Preferred intraarticular corticosteroids and associated practice: A survey of members of the American College of Rheumatology
Article first published online: 8 DEC 2005
Copyright © 1994 American College of Rheumatology
Arthritis & Rheumatism
Volume 7, Issue 3, pages 151–155, September 1994
How to Cite
Centeno, L. M. and Moore, M. E. (1994), Preferred intraarticular corticosteroids and associated practice: A survey of members of the American College of Rheumatology. Arthritis & Rheumatism, 7: 151–155. doi: 10.1002/art.1790070309
- Issue published online: 8 DEC 2005
- Article first published online: 8 DEC 2005
- Manuscript Accepted: 15 MAR 1994
- Manuscript Received: 30 AUG 1993
- Arcardia Foundation, Norristown, PA
Objective. To determine which intraarticular steroids are used by rheumatologists and whether this use and associated practice vary with time and place of training.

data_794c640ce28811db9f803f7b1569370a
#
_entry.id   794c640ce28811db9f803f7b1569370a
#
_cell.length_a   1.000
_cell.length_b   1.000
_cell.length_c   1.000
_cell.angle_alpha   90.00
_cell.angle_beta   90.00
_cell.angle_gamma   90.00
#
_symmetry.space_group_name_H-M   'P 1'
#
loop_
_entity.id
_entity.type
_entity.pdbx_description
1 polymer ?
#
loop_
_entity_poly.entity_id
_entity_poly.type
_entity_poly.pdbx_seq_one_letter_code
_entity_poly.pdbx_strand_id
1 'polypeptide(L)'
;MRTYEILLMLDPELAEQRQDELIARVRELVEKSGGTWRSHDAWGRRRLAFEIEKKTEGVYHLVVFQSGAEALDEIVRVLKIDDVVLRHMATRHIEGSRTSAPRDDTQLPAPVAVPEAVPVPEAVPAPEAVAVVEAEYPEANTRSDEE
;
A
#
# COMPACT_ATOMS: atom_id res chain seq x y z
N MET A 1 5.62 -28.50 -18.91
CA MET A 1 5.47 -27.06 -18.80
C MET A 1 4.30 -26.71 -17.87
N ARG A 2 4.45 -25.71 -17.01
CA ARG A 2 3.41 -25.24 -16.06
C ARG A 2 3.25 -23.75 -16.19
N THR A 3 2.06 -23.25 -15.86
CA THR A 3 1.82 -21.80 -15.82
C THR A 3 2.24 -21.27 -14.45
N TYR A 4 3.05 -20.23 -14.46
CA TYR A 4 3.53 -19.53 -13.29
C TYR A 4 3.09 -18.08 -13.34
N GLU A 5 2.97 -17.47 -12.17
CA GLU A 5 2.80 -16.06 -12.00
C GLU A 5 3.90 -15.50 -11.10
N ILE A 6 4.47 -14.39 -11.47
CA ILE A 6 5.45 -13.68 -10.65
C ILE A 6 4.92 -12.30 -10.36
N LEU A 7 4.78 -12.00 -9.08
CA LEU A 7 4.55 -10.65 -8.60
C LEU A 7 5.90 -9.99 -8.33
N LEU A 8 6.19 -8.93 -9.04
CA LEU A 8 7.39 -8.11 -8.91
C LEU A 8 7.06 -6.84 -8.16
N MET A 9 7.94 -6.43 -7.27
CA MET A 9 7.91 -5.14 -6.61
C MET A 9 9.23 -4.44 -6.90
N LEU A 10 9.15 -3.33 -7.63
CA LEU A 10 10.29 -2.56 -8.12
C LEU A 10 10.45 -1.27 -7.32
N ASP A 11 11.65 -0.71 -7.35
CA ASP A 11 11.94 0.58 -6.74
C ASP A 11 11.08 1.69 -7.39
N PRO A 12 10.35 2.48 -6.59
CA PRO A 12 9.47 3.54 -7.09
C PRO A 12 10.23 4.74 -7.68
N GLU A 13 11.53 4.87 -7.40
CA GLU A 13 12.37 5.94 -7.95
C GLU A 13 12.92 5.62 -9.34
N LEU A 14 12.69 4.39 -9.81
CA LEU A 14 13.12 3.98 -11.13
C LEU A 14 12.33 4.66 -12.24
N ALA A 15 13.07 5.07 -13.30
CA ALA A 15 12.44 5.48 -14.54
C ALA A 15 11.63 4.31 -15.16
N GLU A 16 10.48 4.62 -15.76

Method. American College of Rheumatology members were mailed questionnaires that focused on steroid use in the adult knee.
Results. The steroids favored by the respondents were methylprednisolone acetate (MPA), preferred most by those trained in the eastern U.S.; triamcinolone hexacetonide (TH), preferred by those trained in the Midwest and Southwest; and triamcinolone acetonide (TA), preferred by those trained in the West. Only TH was chosen primarily because of efficacy. Regardless of concentration, respondents used 1 ml of steroid. Most (especially those recently trained) combined steroid with local anesthetic. Post-injection instructions varied: 29% did not restrict weight-bearing; 8% recommended limited weight-bearing for 1 week or more.
Conclusion. MPA, TH, and TA were favored. Associated techniques varied, based in part on where and when training took place. Research is needed to provide a more rational basis for clinical practice.